Effects of anionic supplement source in prepartum negative dietary cation-anion difference diets on serum calcium, feed intake, and lactational performance of multiparous dairy cows

Luciano S. Caixeta, Wanda J. Weber, Danielle M. Johnson, Jill Faser, Barry M. Visser, Brian A. Crooker

Research output: Contribution to journalArticlepeer-review

Abstract

Incidence of subclinical hypocalcemia in early postpartum dairy cows continues to be an animal welfare concern and an economic burden for producers. Feeding prepartum negative dietary cation-anion difference (DCAD) diets produces metabolic acidosis, which supports mobilization of bone calcium and reduces the incidence of hypocalcemia. Achieving a sufficient degree of metabolic acidosis without reducing dry matter intake (DMI) can be difficult. This study compared the ability of MegAnion (MA; Origination O2D Inc., Maplewood, MN), a new DCAD supplement designed to be more palatable than typical anionic salt sources, and another palatable commercial DCAD product, SoyChlor (SC; Landus Cooperative, Ralston, IA), to reduce urine pH (a surrogate for metabolic acidosis) without reducing prepartum DMI. A secondary objective was to assess the effect of these anionic supplements on postpartum serum calcium concentrations and DMI. Prepartum multiparous Holstein (HO) and crossbred (XX) cows were blocked by breed and expected calving date and randomly assigned within breed to total mixed rations (TMR) with MA or SC and DCAD values of −215 mEq/kg of DM. Cows (n = 56; 15 MA-HO, 12 SC-HO, 15 MA-XX, 14 SC-XX) consumed the treatment TMR for at least 19 d and completed the 28 d in milk (DIM) phase of the study. Urine and blood samples were collected weekly and at 1, 2, and 3 DIM. Data were analyzed as a randomized block design by repeated measures with week or DIM as the repeated effect. Prepartum urine pH decreased from 8.15 ± 0.27 before treatment to 6.12 ± 0.14 during treatment, was not affected by anionic supplement, and increased immediately after calving when all cows consumed the same early-lactation TMR. Prepartum serum calcium concentrations were not affected (2.34 vs. 2.33 ± 0.02 mmol/L) by treatment, whereas nonesterified fatty acids were lower (86 vs. 120 ± 10 mmol/L) and insulin was greater (215 vs. 174 ± 10 pmol/L) in cows fed MA than in cows fed SC. These differences are supported by the numerically greater prepartum DMI (1.2 kg/d) and energy balance (1.8 Mcal/d) of cows fed MA. However, pre- and postpartum DMI and other production variables, including body weight, body condition score, milk yield, and energy balance, were not affected by treatment. This lack of difference indicates that MA provides another effective source of anionic salts for diets designed to reduce urine pH and induce metabolic acidosis in prepartum dairy cows.

Original languageEnglish (US)
Pages (from-to)4302-4314
Number of pages13
JournalJournal of Dairy Science
Volume103
Issue number5
DOIs
StatePublished - May 2020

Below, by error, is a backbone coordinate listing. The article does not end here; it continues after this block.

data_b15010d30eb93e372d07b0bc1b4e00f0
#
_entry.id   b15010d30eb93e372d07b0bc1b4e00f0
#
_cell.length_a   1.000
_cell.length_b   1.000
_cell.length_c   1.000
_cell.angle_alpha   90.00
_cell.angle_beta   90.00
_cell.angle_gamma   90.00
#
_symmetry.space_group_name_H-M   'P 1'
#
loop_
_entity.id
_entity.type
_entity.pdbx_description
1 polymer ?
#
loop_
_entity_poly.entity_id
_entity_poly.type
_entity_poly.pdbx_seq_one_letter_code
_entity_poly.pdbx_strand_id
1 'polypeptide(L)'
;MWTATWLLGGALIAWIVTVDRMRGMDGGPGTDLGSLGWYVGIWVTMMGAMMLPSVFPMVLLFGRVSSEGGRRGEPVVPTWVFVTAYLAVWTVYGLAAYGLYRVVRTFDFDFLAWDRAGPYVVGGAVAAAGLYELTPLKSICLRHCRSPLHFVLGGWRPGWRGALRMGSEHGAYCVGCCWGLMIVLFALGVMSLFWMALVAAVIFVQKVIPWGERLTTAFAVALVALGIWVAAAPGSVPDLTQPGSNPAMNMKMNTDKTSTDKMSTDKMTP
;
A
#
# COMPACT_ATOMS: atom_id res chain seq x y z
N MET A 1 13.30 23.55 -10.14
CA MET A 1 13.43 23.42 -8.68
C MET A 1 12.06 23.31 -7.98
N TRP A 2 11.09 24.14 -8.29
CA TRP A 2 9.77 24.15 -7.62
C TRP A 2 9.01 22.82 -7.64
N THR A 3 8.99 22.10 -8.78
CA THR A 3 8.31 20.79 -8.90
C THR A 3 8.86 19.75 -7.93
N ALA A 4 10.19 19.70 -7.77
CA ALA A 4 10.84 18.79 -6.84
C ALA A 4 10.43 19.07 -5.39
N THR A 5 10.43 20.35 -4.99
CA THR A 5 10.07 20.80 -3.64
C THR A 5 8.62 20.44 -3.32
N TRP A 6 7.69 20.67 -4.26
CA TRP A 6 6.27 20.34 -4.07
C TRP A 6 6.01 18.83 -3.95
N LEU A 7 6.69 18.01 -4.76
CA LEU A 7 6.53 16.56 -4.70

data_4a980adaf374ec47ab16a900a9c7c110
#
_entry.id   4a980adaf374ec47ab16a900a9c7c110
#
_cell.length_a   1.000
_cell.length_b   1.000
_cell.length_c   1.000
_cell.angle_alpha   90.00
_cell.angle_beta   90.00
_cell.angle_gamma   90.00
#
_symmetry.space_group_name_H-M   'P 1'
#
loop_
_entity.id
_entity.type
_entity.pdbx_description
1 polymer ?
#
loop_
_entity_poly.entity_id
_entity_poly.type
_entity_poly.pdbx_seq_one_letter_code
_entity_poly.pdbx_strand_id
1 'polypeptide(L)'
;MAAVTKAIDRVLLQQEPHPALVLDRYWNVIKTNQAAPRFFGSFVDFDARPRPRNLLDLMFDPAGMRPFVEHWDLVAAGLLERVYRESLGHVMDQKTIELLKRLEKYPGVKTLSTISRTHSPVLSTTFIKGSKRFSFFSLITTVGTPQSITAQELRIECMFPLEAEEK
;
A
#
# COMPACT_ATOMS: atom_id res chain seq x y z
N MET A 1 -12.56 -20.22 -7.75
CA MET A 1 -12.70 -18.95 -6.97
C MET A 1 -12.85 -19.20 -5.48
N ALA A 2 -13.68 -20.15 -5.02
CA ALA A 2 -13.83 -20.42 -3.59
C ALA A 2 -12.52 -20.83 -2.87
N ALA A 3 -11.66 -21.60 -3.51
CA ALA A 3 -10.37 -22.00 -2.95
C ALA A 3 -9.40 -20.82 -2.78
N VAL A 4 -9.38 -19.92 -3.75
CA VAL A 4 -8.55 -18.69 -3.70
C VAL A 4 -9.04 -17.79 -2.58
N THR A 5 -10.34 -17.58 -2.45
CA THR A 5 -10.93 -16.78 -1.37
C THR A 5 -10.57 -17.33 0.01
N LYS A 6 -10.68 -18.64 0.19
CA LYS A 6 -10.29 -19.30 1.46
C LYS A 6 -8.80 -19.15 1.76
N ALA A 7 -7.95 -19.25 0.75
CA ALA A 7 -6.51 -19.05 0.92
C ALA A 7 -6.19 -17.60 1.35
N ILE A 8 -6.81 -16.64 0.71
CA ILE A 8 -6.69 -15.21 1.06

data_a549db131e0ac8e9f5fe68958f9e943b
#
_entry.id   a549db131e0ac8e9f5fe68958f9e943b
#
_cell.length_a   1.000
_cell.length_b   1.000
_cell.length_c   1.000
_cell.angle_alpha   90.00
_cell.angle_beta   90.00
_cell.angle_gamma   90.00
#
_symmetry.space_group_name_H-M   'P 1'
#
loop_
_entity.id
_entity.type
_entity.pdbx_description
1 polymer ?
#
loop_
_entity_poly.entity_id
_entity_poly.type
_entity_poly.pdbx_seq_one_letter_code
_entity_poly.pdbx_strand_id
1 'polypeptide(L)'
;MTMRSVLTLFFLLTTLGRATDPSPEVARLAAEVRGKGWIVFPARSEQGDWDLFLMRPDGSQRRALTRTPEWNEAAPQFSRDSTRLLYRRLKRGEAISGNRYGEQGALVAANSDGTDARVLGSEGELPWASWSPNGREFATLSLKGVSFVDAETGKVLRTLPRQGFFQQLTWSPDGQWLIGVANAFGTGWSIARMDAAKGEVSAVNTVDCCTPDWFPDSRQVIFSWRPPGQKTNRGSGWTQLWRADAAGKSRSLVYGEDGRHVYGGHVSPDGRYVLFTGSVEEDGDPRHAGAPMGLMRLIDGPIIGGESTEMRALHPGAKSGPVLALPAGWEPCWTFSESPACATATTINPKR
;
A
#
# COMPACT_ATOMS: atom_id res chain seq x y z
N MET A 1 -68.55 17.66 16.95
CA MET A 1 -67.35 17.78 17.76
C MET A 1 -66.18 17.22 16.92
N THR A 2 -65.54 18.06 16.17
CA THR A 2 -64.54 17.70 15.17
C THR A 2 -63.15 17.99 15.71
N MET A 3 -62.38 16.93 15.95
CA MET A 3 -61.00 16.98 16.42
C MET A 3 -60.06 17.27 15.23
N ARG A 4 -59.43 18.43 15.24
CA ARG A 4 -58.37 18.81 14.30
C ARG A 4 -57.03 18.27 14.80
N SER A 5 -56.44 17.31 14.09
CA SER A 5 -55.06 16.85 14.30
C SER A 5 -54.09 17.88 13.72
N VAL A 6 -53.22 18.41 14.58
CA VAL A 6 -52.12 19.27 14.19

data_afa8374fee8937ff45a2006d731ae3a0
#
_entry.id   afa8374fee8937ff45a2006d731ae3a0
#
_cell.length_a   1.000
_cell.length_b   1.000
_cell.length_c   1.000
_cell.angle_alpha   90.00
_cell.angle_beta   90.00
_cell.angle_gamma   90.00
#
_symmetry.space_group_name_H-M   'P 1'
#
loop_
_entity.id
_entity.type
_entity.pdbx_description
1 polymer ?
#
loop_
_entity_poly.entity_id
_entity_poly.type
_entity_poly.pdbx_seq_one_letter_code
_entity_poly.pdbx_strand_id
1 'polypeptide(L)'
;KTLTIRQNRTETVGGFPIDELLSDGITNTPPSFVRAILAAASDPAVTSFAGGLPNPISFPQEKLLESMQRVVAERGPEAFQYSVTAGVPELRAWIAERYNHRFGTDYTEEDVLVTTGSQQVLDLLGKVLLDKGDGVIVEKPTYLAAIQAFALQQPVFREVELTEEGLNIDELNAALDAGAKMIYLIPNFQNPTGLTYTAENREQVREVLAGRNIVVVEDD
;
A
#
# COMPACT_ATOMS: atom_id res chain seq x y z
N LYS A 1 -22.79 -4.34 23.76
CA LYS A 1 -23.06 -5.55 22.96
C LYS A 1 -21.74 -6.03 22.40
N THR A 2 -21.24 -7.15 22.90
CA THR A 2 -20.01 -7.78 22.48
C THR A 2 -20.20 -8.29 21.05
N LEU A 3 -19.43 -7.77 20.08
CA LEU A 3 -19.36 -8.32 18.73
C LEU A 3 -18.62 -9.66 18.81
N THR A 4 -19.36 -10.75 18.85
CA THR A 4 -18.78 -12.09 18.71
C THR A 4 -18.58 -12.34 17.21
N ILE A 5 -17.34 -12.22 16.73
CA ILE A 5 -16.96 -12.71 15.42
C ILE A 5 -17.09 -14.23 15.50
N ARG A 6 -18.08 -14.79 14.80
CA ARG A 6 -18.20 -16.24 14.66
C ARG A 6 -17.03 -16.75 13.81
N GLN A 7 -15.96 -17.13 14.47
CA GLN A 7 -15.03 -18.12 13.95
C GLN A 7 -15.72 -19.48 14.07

Bibliographical note

Funding Information:
This work was supported in part by the University of Minnesota Agricultural Experiment Station (St. Paul). The authors also acknowledge and thank Origination O2D Inc. (Maplewood, MN) for partial financial support of this project. J. Faser was employed by Origination O2D Inc. and B. Visser was employed by Vita Plus Corporation (Madison, WI) when this study was conducted. These coauthors helped develop the study and reviewed the manuscript but were not involved with any of the data analyses. Fei Sun from Origination O2D Inc. also provided review comments. All other authors have no conflicts to declare. The authors appreciate the excellent animal care and courteous assistance provided throughout the study by Saige Sulzberger and the staff at the University of Minnesota, St. Paul campus dairy. We also acknowledge and appreciate the valuable health care provided by Bobwealth Omontese (University of Minnesota, College of Veterinary Medicine, St. Paul) and his assistance with sample collection.

Funding Information:
This work was supported in part by the University of Minnesota Agricultural Experiment Station (St. Paul). The authors also acknowledge and thank Origination O2D Inc. (Maplewood, MN) for partial financial support of this project. J. Faser was employed by Origination O2D Inc. and B. Visser was employed by Vita Plus Corporation (Madison, WI) when this study was conducted. These coauthors helped develop the study and reviewed the manuscript but were not involved with any of the data analyses. Fei Sun from Origination O2D Inc. also provided review comments. All other authors have no conflicts to declare. The authors appreciate the excellent animal care and courteous assistance provided throughout the study by Saige Sulzberger and the staff at the University of Minnesota, St. Paul campus dairy. We also acknowledge and appreciate the valuable health care provided by Bobwealth Omontese (University of Minnesota, College of Veterinary Medicine, St. Paul) and his assistance with sample collection.

Publisher Copyright:
© 2020 American Dairy Science Association

Keywords

  • anionic salt
  • dietary cation-anion difference diet
  • subclinical hypocalcemia
  • urine pH

PubMed: MeSH publication types

  • Journal Article

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